My new life and farewell

I’m on my way to start a new life, new work… and quite excited about it. I had dinner with a group of friends last night to celebrate the final ending of my old job. I officially handed in my badge and laptop this week. It felt great, mainly because I can start again and because I have a great deal to look forward to.

What I’ll miss: Being in regular contact with some excellent people who not only are life-long learners who value innovation and creativity above just having a steady job, but are just top-notch human beings. More, it’s just important I will miss being able to laugh and enjoy their company on a regular basis.

I truly feel that I was able to soar and progress in both my profession and as person because I found people who I could not only relate to, but from whom I could learn a great deal. More often than not these folks had passion about what they were interested that was contagious. I can proudly say that I was blessed because I looked forward to come into work because I could hang around or learn from these wonderful people. It fired me up and excited about doing new and creative things at my job. To the chagrin of the other people who were ‘heads-down’ in their cubicles around us… we had many lively conversations in the cube aisles.

What I won’t miss: Bullies. Politics exists everywhere where more than two people exist… and in the case of multiple personalities. As animals we’re rigged up that way. But being hindered by the politics of a large and semi-established body or organization is something I’m glad to leave. Somehow or other, I also felt that the system of rewarding people at some large companies fosters a culture of bullies. A bully is simply someone (at any level of the organization) who insists of getting their way regardless of the cost to others and the organization. Bullies can be dangerous when their motivation to bully comes from their fear of change and they can be plain destructive when they make the ranks of management.

Political correctness and human relations initiatives simply muted and camouflaged the efforts of bullies. More it made it difficult for their victims to be able to call out their actions. Also, when you’re rewarded for how many times your name appears on something… the bully often has the edge because they can edge their way into projects and claim that they were essential to success. More often than not the bully is vocal and visible so management remembers their names when it comes to promotions and ranking and rating.

So why not confront the bully? Constructive confrontation isn’t always practiced when you will not make the effort as management to make sure that it will not hold their employees responsible for acting to the codes of conduct that constructive confrontation maintains. In order to develop a truly strong and prosperous work environment, I firmly believe that all members from leaders to individual in an organization need to buck up and take the bully by the horns. Once you develop a culture driven by bullies, it’s a short road to lower earnings.

What I have to look forward to:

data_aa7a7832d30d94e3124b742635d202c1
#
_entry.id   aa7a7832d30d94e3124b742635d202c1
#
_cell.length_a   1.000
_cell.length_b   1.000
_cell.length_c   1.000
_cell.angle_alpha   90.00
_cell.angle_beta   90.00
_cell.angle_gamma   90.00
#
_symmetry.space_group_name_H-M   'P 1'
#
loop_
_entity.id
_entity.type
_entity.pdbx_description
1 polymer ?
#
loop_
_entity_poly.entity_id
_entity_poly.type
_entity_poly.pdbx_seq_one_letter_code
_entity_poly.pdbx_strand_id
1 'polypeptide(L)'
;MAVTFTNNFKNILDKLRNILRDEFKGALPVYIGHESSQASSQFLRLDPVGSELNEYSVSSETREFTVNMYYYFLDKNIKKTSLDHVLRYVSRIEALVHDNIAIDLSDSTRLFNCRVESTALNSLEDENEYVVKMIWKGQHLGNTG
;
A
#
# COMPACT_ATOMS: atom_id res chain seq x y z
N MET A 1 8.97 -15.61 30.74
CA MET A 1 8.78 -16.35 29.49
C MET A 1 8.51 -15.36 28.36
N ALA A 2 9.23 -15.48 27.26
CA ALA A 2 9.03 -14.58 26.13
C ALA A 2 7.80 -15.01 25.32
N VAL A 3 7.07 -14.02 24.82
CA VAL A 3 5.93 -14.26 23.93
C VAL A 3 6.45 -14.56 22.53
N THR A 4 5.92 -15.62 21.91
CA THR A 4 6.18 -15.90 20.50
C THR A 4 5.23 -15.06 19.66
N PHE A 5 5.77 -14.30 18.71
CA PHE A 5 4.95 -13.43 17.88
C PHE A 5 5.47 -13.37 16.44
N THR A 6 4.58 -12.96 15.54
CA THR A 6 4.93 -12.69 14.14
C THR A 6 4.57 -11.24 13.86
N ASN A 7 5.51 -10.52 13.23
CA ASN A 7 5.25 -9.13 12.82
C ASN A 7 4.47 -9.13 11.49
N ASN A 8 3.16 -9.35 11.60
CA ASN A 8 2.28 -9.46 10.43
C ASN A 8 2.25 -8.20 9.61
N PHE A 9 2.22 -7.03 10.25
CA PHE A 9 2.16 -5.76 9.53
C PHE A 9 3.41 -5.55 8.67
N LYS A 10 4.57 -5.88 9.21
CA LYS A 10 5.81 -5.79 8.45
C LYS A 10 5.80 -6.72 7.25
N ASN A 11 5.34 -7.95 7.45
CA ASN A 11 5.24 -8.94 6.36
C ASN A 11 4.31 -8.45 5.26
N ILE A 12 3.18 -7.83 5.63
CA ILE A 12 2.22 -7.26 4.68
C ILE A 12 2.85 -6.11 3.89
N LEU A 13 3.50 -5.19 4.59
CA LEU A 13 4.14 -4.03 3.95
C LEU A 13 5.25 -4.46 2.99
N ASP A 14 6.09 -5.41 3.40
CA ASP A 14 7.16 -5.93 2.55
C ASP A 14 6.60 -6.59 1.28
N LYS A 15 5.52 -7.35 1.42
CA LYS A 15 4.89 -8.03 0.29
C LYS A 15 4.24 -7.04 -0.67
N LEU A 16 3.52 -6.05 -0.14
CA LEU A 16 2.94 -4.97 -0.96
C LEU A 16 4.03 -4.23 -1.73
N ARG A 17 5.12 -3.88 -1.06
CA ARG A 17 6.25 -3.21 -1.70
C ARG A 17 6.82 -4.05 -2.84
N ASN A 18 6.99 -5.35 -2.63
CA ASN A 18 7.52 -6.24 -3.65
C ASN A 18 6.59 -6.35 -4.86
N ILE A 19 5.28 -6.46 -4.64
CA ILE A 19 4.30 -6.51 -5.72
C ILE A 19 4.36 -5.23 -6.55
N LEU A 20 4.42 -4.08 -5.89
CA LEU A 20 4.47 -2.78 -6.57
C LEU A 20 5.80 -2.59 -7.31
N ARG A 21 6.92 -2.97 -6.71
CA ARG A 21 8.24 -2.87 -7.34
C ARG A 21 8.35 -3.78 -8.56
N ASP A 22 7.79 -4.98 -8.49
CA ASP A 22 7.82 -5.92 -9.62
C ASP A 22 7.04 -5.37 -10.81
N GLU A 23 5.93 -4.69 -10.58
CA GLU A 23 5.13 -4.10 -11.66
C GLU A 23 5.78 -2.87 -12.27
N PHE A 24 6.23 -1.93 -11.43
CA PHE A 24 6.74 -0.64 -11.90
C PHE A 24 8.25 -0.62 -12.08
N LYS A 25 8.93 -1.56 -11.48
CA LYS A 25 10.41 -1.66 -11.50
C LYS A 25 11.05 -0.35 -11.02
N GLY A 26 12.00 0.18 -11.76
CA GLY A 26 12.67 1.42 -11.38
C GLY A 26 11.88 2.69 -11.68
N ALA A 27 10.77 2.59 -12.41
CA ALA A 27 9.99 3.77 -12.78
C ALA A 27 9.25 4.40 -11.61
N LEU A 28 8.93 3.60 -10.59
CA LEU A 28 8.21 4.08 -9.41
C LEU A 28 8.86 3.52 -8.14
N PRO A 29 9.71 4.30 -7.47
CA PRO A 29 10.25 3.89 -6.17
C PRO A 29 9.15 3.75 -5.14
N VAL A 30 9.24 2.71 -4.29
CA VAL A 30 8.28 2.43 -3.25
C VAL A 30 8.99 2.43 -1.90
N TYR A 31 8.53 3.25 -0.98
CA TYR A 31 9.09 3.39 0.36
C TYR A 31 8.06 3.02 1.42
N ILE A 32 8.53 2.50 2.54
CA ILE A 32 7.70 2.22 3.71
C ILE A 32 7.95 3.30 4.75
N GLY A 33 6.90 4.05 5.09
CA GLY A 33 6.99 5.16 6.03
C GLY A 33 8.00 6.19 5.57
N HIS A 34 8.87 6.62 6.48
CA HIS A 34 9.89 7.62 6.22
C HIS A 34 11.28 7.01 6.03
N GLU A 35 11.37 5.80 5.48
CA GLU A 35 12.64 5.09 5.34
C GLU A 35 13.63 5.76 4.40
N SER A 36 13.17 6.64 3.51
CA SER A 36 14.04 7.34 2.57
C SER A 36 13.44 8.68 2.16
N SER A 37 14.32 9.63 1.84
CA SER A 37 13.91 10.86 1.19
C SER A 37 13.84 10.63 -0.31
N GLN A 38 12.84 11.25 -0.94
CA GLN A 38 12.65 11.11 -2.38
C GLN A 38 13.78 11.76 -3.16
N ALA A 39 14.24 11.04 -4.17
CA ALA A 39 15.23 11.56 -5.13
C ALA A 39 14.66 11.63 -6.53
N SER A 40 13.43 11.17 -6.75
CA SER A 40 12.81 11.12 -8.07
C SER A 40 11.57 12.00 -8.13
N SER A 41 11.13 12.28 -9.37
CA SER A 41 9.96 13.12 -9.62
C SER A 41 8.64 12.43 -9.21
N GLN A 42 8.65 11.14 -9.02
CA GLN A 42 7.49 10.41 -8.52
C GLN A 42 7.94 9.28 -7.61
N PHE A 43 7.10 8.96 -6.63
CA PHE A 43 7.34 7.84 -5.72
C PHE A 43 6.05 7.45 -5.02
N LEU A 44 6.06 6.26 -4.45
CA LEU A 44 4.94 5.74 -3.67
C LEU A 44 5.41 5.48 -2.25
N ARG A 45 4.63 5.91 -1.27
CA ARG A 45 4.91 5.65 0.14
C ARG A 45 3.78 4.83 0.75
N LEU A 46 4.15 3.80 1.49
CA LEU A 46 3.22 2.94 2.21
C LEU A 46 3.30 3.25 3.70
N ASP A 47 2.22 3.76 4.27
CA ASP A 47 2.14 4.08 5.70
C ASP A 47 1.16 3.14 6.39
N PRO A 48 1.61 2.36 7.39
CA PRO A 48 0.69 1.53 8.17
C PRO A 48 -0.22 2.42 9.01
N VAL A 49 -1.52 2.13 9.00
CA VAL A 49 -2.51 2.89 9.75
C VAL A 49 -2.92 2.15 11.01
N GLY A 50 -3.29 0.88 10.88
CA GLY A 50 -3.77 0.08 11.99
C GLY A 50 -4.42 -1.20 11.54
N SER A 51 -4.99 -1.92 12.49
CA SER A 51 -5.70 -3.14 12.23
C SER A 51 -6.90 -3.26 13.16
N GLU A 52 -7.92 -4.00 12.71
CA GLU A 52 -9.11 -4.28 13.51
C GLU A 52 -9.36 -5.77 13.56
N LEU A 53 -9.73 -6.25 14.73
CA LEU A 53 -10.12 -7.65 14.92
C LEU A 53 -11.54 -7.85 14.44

Embarking on a new life is like christening a ship…. it’s a maiden voyage and there’s a great deal that could go wrong. But the mere excitement of seeing and experiencing new things is why we venture out on these trips… plus with new beginnings the slate is open and the possibilities are endless. I had a really great geometry teacher once, who counseled me that there are always multiple ways to solving a problem and that I should look for them.



4 Responses to “My new life and farewell”

  1. 1 Christy Tucker April 8, 2007 at 8:51 pm

    Workplace bullying sucks, and I think it’s an issue we don’t talk about and acknowledge enough. The Workplace Bullying Institute has good information and resources for anyone in a bad situation or wanting to learn more. I’m glad you are getting out of that environment, even though it’s clear that you had other great coworkers you will miss.

    I am very excited to have you joining us though! I hope that you will be happy–I really do love it.

  2. 2 Shannon April 9, 2007 at 1:19 am

    Congratulations on getting out of a poisonous environment. It’s difficult to change ingrained behaviors, especially in organizations. The organization definitely doesn’t benefit, though, as their best and brightest will surely jump ship, just as you have done. Good luck in the next phase!

  3. 3 haxa April 10, 2007 at 5:10 am

    i wish you all the best in your new undertaking. i already miss your innovative drive and creativity. continue the great Design for Learning blogging focus. you’re building good reputation among practicing instructional designers and learnng technologists alike. keep in touch!

  4. 4 nkilkenny April 10, 2007 at 2:35 pm

    Thanks for the kind words all. Haza, you know I’m only an e-mail away đŸ™‚ Also, I might add… I probably wouldn’t have stayed as long as I did if I didn’t have good direct management acting as a good ‘buffer’ and giving me good guidance. Sadly, what’s happening is they’ve thinned the management and while this is in theory a great thing to reduce the size of management… it’s not a good thing to let go of good managers. Sometimes good managers are ones that stand up to the boss and suggest alternatives. If the boss isn’t happy with this and doesn’t tolerate it… then you breed a culture of “Yes” men…. and we all know where that leads.

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